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Nvidia Reveal GTX 1080 Ti, Faster than Titan X at Half the Cost

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posted on Mar, 1 2017 @ 04:02 PM
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originally posted by: Bleeeeep
a reply to: Aldakoopa

So you think the mindset / work ethic is more like "make an improvement we can sell"? And they somehow do every 3 to 6 months?

eeeeeeeeeeeeeh... maybe, but it's doubtful.


You know what just occurred to me: New smells like everything you've ever wanted, and they know it - they know how intoxicating the aroma is. Really, they're not even selling technology - they're selling something new - that's their business model. I don't know why I didn't see it before.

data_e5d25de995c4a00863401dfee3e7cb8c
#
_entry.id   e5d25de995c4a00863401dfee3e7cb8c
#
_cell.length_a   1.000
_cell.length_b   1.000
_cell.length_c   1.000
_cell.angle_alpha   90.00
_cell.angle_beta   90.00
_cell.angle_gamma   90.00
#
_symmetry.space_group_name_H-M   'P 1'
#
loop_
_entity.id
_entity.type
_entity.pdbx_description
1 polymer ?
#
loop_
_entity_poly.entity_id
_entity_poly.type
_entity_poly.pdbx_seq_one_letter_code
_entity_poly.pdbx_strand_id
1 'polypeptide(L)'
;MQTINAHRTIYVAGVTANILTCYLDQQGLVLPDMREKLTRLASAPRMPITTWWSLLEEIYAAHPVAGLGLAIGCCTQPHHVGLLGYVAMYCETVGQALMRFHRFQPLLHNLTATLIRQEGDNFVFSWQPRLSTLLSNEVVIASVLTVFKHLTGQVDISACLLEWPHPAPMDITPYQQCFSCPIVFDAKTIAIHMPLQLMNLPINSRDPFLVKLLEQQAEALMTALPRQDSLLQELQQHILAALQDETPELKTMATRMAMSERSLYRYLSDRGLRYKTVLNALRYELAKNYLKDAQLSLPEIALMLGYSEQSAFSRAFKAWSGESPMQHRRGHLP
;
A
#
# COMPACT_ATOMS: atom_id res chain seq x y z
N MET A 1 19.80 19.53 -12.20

I sucked all the fun out of it, didn't I? I'm sorry.


You're not understanding me. They DO spend years developing the architecture. The architecture meaning the design of the core, how it's laid out, how many billions of transistors to use, what instructions it can handle. Once all that is done, they have a groundwork to work up from for years to come while they work on their next architecture. The underlying architecture doesn't change much. They do change the amount of cores or pipelines depending on the processor and what sort of tier they're aiming for (scientific/industrial applications, enthusiast level 'bragging rights', high end gaming, mid range gaming, low end basic, and everything in between). Aside from that, they make smaller tweaks to improve that architecture between generations. A lot of times they release 'rebrands' with these minor revisions as opposed to a whole new product lineup, perhaps with only a new flagship card to keep the pushing the boundaries. Usually that new flagship (as is the case with this 1080ti) is nothing but the same architecture as the last flagship, but with more cores, more VRAM, and more bragging rights.